(Related).  Take a look at what SheerID claims to be able to verify. 
   Our most popular products are military verification, college student verification, and teacher verification.

Monday, August 28, 2017

Interesting to me when mainstream magazines start reporting on Apps invading Privacy.  Maybe they are finally recognizing that, “We were planning to add a feature for you, but we changed our mind” isn’t really an excuse.  Especially when that feature would have announced to everyone on your Contacts list that you were using the “Anonymous” messaging App. 
Sarahah Has Been Downloading All the Data In Your Address Book
The anonymous messaging app, biled as a platform for honest feedback, has reportedly also been saving all the contacts in your phone.  According to The Intercept, when users download the app for the first time, “it immediately harvests and uploads all phone numbers and email addresses in your address book.”  In some cases, Sarahah does ask for permission to access your contacts, but it does not disclose that it will be saving the data to its own servers. 
Sarahah’s founder, Zain al-Abidin Tawfiq, tweeted in response to The Intercept's article , saying that the contacts were being uploaded for a planned “find your friends” feature.  The feature was then delayed due to “technical issues” and was accidentally not removed from the current version of the app.  He added that “the data request will be removed on next update.”

It seemed like such a friendly App…
With weather on everyone’s mind this week, this might be a good time to point out that AccuWeather was caught sending user location data – even when location sharing is off.
Last week, Zack Whittaker reported:
Popular weather app AccuWeather has been caught sending geolocation data to a third-party data monetization firm, even when the user has switched off location sharing.
AccuWeather is one of the most popular weather apps in Apple’s app store, with a near perfect four-star rating and millions of downloads to its name.  But what the app doesn’t say is that it sends sensitive data to a firm designed to monetize user locations without users’ explicit permission.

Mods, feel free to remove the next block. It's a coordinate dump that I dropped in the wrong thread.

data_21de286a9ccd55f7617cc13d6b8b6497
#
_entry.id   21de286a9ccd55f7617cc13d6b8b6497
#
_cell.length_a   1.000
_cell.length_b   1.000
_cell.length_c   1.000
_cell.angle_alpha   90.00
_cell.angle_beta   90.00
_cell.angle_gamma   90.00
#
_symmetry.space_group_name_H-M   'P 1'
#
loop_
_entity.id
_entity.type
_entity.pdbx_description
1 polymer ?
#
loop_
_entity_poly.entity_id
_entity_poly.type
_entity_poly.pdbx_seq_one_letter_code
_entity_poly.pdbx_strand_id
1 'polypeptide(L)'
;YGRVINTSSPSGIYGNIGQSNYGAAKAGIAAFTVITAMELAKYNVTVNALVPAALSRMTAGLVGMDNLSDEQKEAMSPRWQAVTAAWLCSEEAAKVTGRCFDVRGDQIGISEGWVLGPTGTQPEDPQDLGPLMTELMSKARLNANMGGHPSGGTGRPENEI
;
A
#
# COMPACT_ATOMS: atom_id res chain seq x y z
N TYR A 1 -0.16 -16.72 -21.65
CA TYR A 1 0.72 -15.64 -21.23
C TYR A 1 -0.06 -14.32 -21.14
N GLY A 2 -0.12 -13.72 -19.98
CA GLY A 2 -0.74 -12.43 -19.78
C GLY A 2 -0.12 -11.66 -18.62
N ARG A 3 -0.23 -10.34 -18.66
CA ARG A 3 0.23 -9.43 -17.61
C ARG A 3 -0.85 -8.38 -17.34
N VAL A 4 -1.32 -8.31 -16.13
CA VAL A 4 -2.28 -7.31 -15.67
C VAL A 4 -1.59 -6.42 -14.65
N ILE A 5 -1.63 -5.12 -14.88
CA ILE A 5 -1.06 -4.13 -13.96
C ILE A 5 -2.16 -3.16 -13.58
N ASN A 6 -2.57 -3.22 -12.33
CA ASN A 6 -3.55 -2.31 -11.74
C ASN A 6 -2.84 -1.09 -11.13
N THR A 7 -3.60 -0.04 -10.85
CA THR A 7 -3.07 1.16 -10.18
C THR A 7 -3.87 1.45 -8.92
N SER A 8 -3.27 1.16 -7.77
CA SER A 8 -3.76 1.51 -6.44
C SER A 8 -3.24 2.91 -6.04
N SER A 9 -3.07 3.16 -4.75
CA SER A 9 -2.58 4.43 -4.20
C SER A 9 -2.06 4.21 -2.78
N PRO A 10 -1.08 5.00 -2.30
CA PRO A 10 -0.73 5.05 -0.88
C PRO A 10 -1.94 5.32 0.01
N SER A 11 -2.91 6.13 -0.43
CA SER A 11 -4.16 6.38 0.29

Read more on ZDNet and do read their follow-up how the problem persisted even after it was allegedly fixed.

There is value in anonymous speech.
China Tightens the Noose on Free Online Speech, Again
Chinese authorities have stepped up their war against free online speech by banning web platforms from accepting comments from anonymous users.
China's "cyberspace administration" said in rules published Friday that internet forum providers had to force their users to register using their real names, which they must verify, reports The Diplomat.  The web companies must also immediately report illegal comments to the authorities, and pre-screen comments on current affairs.
Illegal comments include those that spread rumors, potentially disrupt social order, leak secrets, damage China's national honor, incite hatred, undermine the state's policies about religion, and insult people.

Hundreds of Russians Protest Tighter Internet Controls
About 1,000 Russians braved pouring rain in Moscow on Saturday to demonstrate against the government's moves to tighten controls on internet use, with police arresting about a dozen protesters.
,,,   In July, Russia's parliament voted to outlaw web tools that let internet users sidestep official bans of certain websites.
It allows telecommunications watchdog Roskomnadzor to compile a list of so-called anonymiser services and prohibit any that fail to respect the bans, while also requiring users of online messaging services to identify themselves with a telephone number.
"Innovation and technology will win!  We will defend our freedoms!" one protester said, according to a broadcast of the march on YouTube.
Russia's opposition groups rely heavily on the internet to make up for their lack of access to the mainstream media.
But the Russian authorities have been clamping down on such online services, citing security concerns.

Fits in to the discussion my classes are having.
Kill animals and destroy property before hurting humans, Germany tells future self-driving cars
Germany’s government has answered the car ethics question once and for all: driverless cars should prioritize the protection of human life over the destruction of animals or property.
On Wednesday, the nation's Federal Ministry of Transport and Digital Infrastructure – a curious combination that suggests they took "information superhighway" too literally – announced it will "implement" guidelines devised by a panel of experts scrutinizing self-driving technology.
Back in June, the ministry's ethics commission produced a report on how computer-controlled vehicles should be programmed and designed in future.  The panel of 14 scientists and legal eggheads suggested some 20 rules autonomous rides should follow.  Now, Germany's transport regulator has pledged to enforce them in one way or another.
Among the proposed rules are: